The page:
October 2009 Archives

This is not an emergency story. It's a story about getting a cup of sugar:

Our son has had the classic flu this week: fever, stomach upset and fatigue. Then he got better. For a day or so he was up and around and close to his normal self. Then, the fever returned. It wasn't 102 as it had been during the first bout but it was a fever. He clocked in at 100.

We Googled. We read. Everything we read advised us to call our doctor. But the entries never told us why we should do this. It seemed a simple piece of information but it couldn't be found. We weren't frantic but we were curious. That the information was hard to find was irritating.

I turned to the Twitter hive mind and asked:

Hivemind: Why do doctors care so much if a child's fever returns after going away for 24 hours. Anyway, that's what's up with us.

The response was wonderful-- heartwarming and fast. The answer: doctors worry because the second fever suggests the child has developed a secondary infection (bronchitis, pneumonia, or something else).

This wasn't one of those heroic stories of social media coming to the rescue. Man collapses at the keyboard and Internet friends call 911. It was a simple easy conveyance of information. In all of the writing about Twitter this is one aspect that's missed as people make grand claims for it. Twitter doesn't need to overthrow governments. It can simply loan you a cup of sugar when you need it.

...here comes my son. He's woken up and he's trying to hide behind the door jamb. Maybe he's feeling better.

Thank you to the following Twitter users who pitched in:

@KatyCamp @KathyBridges @DrRobH @Hexham67 @strbuk @msnilwar @nursethomas @nickersonian @johnzep @acavert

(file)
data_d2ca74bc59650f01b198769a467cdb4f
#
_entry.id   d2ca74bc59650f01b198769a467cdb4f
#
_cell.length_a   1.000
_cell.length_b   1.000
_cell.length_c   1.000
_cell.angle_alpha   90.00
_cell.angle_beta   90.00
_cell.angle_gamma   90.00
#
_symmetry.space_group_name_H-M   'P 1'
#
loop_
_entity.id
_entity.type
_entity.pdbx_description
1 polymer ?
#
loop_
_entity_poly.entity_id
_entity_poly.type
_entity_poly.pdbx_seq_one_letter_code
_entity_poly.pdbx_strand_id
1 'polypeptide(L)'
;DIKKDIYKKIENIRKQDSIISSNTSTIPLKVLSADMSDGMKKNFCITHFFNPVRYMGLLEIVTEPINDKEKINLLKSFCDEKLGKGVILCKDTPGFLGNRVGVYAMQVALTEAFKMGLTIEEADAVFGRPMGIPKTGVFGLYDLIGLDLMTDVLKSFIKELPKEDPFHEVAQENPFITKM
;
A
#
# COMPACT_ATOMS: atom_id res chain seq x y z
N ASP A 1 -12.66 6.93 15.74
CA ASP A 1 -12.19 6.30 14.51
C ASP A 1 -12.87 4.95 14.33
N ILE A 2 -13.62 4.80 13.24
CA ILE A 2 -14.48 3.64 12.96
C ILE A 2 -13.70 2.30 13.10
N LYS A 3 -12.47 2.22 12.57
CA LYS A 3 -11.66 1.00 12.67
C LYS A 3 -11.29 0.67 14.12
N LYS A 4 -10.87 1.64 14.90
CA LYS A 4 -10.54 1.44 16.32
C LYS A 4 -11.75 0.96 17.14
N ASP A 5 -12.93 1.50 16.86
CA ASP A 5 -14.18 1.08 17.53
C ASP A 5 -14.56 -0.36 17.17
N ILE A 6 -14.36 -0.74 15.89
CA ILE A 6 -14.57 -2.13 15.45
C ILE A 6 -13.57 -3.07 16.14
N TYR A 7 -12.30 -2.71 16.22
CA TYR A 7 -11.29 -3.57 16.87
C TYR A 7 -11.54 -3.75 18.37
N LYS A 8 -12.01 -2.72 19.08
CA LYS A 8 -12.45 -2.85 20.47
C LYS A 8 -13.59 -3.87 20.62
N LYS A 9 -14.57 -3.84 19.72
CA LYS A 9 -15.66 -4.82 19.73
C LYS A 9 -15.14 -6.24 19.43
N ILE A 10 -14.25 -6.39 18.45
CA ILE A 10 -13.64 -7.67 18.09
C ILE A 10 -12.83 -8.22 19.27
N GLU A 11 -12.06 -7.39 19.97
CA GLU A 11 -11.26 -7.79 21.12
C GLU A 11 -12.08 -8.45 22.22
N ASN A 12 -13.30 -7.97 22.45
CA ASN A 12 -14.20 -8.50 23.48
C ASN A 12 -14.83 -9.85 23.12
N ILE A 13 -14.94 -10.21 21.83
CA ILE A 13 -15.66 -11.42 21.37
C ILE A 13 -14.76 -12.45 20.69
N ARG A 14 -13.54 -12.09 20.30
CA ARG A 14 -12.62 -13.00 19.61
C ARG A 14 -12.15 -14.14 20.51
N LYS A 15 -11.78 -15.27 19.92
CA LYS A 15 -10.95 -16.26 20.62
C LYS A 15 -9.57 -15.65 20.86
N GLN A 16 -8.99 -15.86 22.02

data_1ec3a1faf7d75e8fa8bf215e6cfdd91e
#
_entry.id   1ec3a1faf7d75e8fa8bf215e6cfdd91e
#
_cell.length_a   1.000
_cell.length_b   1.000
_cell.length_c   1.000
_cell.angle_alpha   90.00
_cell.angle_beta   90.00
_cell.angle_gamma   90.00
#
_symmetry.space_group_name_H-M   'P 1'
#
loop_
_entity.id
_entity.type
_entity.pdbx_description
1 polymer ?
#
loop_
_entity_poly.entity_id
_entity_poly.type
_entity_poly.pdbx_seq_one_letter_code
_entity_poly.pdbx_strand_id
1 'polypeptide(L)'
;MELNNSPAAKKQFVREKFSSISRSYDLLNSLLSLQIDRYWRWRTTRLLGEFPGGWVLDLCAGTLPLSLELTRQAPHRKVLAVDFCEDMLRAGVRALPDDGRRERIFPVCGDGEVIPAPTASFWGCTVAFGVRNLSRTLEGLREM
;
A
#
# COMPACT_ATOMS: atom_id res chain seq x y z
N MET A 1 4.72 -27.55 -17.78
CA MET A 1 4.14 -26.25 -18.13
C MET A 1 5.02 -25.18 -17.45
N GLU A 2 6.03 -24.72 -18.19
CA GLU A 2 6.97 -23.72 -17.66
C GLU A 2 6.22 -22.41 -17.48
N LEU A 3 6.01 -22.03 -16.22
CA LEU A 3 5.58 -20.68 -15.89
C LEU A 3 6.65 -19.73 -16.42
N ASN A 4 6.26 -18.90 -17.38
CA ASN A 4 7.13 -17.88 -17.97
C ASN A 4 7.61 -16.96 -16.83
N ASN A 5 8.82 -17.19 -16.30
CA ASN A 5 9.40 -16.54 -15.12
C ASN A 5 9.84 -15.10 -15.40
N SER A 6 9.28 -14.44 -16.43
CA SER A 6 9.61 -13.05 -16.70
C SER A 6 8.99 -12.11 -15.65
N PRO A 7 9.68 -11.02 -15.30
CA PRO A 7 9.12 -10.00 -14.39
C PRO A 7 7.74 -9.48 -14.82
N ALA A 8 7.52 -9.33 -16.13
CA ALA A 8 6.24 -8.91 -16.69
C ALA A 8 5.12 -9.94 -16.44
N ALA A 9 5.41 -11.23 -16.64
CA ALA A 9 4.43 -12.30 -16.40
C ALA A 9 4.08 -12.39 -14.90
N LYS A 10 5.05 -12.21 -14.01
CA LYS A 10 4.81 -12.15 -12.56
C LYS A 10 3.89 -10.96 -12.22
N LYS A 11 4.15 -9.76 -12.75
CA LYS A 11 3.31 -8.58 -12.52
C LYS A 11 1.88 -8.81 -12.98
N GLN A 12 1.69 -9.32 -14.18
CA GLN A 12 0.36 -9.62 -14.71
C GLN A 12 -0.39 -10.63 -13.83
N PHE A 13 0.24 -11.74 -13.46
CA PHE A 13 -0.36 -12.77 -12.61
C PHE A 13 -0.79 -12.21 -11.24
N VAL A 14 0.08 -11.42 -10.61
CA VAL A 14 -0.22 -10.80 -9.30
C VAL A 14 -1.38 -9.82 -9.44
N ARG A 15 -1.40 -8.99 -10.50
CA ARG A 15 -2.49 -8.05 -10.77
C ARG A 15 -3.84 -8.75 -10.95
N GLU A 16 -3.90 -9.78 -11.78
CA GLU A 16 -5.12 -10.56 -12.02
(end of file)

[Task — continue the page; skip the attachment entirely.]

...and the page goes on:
UPDATE: We called the doctor. Our son was feeling better. His temperature was actually down. We called the doctor anyway. They asked us to come in. They took his temperature. It was normal. They put a swab down his throat. He did not like that at all. However, it was worth it. He has strep. Good thing we went.

A few years ago, when a friend of mine found that she could look up her name on this new thing called Google, she was delighted. She typed in her maiden name and up came a list of theater performances she'd been in as a young woman. "I've won the Google," she proclaimed. She was making fun of her thin understanding of the technology. Since she's English and very amusing this sounded sweet and funny and also made a kind of sideways sense which is the only kind of sense worth having at times.


I was reminded of this when considering people who can't be bothered to Google the simplest information. I'm not talking about mere ignorance. (If I were, I'd be talking about myself.) We don't have the time to look up every little thing in our lives. I'm talking about active, aggressive ignorance. I'm talking about at least two kinds of people. First, the kinds who form deep opinions about things without even first checking at least Google to see if there's anything to their claims. Second, people who send emails, Twitter messages and place phone calls asking questions that can be answered with a simple Google search. In these two cases, if there were prizes to be given, we'd know what it would mean to Lose the Google.

Related: Let me Google that for you.

Also related: Those who Reckon (via Merlin Mann)

Aplus.net destroyed the blog for a week or so. Everyone has had to suffer through that Flowbee posting which I've now deleted because it wasn't that funny in the first place.

That is a lesson: pay attention to each posting. What you might have thought was a whimsical notion that would get buried by later posts may very well wind up being your statement to the world for a period of time. Fortunately we're back on line for now.

UPDATE: Thanks to the amazing Caysha Steger at Aplus and the extraordinary Xande Anderer.
for all of their very hard work getting the blog back on line.